Development in Adolescence
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Development in Adolescence. Passage Rites. Performed in over 50% of preindustrialized societies Wesfield calls them “A Crash Course in Adulthood” Four high common steps: Separation Training Initiation Induction. Biological and Physical Changes.

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Development in Adolescence

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Development in adolescence

Development in Adolescence


Passage rites

Passage Rites

  • Performed in over 50% of preindustrialized societies

  • Wesfield calls them “A Crash Course in Adulthood”

  • Four high common steps:

    • Separation

    • Training

    • Initiation

    • Induction


Biological and physical changes

Biological and Physical Changes

  • Biologically, adolescence is the period from onset of puberty to adulthood

    • Pubescence = changes that lead to sexual maturity

    • Puberty = signifies sexual maturity

  • Growth Velocity – 2nd only to infancy

  • Body Composition

  • Primary & Secondary Sexual Characteristics


Development in adolescence

Figure 11.1  Height at 50th percentile for U.S. children. Source: Health Department, Milwaukee, Wisconsin; based on data by H. C. Stuart and H. V. Meredith, prepared for use in Children’s Medical Center, Boston. Used by permission of the Milwaukee Health Department.


Development in adolescence

Figure 11.2  Weight at 50th percentile for U.S. children. Source: Health Department, Milwaukee, Wisconsin; based on data by H. C. Stuart and H. V. Meredith, prepared for use in Children’s Medical Center, Boston. Used by permission of the Milwaukee Health Department.


Development in adolescence

Figure 11.3  Growth curve for fat mass in boys and girls. Distinct average sex differences in ratio of fat-free to fat mass may account for many of the observed sex differences in motor performance. Source: Adapted from Malina & Bouchard, 1991.


Development in adolescence

Figure 11.4  Four sources of concern most often mentioned by middle-class U.S. male and female adolescents. Source: Based on Gibson-Cline (1996), p. 217.


Nutrition eating disorders

Nutrition & Eating Disorders

  • Typical, active adolescent requires 50% more calories during adolescence

  • Many do not get the appropriate nutrition

  • Obesity and dieting

  • Body Mass Index

  • Anorexia

  • Bulimia


Development in adolescence

Figure 11.5 Adults who are overweight (BMI . 27.8 kg/m2 for men and 27.3 for women), and their perceptions/ misperceptions about weight.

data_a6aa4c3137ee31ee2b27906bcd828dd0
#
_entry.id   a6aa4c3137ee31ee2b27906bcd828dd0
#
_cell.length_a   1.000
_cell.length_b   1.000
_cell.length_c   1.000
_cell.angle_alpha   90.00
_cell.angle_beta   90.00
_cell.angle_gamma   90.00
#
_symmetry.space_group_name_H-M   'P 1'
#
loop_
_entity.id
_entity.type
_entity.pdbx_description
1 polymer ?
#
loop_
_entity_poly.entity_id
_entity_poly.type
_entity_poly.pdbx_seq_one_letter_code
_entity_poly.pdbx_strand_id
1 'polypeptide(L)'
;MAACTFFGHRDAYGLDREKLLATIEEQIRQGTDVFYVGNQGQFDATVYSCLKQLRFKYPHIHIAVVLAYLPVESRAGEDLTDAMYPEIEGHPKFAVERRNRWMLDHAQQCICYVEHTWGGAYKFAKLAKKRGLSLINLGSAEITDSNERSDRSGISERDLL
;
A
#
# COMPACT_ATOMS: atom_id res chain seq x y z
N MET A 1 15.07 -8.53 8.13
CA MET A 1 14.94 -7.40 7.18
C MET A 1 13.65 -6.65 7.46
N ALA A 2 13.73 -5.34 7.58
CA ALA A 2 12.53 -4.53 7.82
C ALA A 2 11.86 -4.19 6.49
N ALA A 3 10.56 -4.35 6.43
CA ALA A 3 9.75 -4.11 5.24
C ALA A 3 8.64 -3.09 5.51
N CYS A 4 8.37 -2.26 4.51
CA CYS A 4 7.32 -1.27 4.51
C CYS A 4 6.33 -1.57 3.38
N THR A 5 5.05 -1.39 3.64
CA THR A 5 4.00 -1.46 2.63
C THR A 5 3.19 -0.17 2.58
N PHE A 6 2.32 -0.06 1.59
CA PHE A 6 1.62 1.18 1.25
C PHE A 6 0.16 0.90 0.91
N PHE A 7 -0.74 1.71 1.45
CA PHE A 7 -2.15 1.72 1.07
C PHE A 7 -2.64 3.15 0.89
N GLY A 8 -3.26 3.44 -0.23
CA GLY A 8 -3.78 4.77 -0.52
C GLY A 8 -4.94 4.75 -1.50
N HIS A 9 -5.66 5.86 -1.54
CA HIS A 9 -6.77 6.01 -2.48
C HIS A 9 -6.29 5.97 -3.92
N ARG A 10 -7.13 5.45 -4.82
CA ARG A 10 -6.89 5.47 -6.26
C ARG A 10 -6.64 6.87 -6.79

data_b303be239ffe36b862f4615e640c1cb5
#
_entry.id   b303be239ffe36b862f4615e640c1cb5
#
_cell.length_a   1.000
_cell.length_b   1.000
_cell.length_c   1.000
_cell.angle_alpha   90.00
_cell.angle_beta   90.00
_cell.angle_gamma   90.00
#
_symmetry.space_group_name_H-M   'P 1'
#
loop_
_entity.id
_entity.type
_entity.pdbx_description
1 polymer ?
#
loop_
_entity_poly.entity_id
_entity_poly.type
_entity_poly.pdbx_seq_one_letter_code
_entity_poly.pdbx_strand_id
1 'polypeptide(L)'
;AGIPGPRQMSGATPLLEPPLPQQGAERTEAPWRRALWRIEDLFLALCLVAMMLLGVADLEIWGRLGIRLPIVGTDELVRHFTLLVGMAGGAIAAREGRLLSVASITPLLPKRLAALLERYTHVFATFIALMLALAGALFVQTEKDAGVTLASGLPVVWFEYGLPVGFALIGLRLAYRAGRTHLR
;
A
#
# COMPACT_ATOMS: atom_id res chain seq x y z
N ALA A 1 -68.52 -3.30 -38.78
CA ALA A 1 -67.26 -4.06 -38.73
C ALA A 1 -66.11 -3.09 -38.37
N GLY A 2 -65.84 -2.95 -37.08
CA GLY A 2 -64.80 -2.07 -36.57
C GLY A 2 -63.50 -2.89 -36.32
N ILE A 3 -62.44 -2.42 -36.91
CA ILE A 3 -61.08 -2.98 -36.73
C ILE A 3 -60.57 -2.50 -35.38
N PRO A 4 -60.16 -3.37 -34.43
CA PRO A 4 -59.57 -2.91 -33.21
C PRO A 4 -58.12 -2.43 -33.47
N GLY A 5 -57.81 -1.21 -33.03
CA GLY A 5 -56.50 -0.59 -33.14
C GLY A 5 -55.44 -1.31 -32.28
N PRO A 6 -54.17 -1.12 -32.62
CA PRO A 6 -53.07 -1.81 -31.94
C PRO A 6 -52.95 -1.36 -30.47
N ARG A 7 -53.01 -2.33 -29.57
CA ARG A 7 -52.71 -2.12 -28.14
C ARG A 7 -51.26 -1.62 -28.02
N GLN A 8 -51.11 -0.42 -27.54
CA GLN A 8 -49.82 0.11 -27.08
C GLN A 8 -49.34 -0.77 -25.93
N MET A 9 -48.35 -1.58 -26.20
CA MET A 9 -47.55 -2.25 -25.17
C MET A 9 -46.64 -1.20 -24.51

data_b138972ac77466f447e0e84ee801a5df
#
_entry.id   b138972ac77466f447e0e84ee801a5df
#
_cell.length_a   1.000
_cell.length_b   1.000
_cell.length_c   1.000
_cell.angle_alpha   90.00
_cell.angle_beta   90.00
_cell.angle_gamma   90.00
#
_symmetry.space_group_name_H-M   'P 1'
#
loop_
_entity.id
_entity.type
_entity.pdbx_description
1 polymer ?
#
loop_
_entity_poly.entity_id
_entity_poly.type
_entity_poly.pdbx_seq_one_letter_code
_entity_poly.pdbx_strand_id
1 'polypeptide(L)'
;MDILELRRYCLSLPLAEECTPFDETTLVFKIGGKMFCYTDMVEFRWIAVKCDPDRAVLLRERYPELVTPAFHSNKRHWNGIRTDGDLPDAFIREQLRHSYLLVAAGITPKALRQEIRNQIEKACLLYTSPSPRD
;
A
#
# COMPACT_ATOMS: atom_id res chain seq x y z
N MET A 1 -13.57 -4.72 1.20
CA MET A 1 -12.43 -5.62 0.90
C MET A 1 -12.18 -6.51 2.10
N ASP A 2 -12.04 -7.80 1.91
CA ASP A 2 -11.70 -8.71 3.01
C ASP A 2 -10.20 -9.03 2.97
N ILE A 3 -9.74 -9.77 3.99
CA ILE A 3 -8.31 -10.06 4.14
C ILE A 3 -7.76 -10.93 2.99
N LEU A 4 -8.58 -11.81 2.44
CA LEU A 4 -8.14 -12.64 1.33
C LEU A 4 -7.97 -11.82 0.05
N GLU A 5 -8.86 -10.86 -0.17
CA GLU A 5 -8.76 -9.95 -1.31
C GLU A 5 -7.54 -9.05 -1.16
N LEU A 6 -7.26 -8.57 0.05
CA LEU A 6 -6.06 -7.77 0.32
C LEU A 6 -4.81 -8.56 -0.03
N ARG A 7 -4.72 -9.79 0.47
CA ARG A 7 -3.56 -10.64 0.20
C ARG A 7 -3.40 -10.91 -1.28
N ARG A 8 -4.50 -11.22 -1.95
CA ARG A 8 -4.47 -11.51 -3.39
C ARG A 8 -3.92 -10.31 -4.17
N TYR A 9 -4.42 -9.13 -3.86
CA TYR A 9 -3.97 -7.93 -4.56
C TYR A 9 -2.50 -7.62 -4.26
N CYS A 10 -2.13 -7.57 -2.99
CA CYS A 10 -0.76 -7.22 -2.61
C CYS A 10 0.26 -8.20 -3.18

Source: U.S. Bureau of the Census, 1998, p. 154.


Cognitive development major changes in thought

Cognitive Development: Major Changes in Thought

  • Five major changes in adolescent thought

    • Better able to deal with “possible” things

    • Better at thinking about abstract things

    • Think more about the process of thinking

    • More multidimensional (“depends on point of view”)

    • Able to handle less certainty in thinking


Development in adolescence

Figure 11.6 All possible combinations of the four test tubes to which the fifth can be added. The experiment requires the subject to discover the combination(s) that yields a yellow liquid when potassium iodide is added. The correct solutions have a yellow background.


Adolescent egocentrism

Adolescent Egocentrism

  • Not a derogatory term!

  • Cognitive and emotional self-centeredness

  • Imaginary Audience (“what will people think if they see me?”)

  • Personal Fable – A feeling of being special and unique (“It won’t happen to me!”)


Moral development

Moral Development

  • Close link between moral and cognitive development

  • Carroll & Rest suggest 4-Steps in behaving morally:

    • Recognizing a moral problem (sensitivity)

    • Judging what is right and wrong (judgment)

    • Making a plan of action (motivation)

    • Putting the plan into action (action)


Piaget s morality

Piaget’s Morality

  • Two ways of moral thinking:

    • Heteronomous morality 4-7 years

    • Autonomous Morality 10+ years


Kohlberg s moral theory

Kohlberg’s Moral Theory

  • Closely linked to Piaget’s Theory

    • Moral development begins with the self (egocentric)

    • Eventually takes into account others in the immediate context

    • Finally becomes more universal and more independent


Gilligan s view of morality

Gilligan’s View of Morality

  • Suggests women progress from initial selfishness toward a recognition of social responsibility

  • Boys may be more concerned with law and order than with caring and compassion


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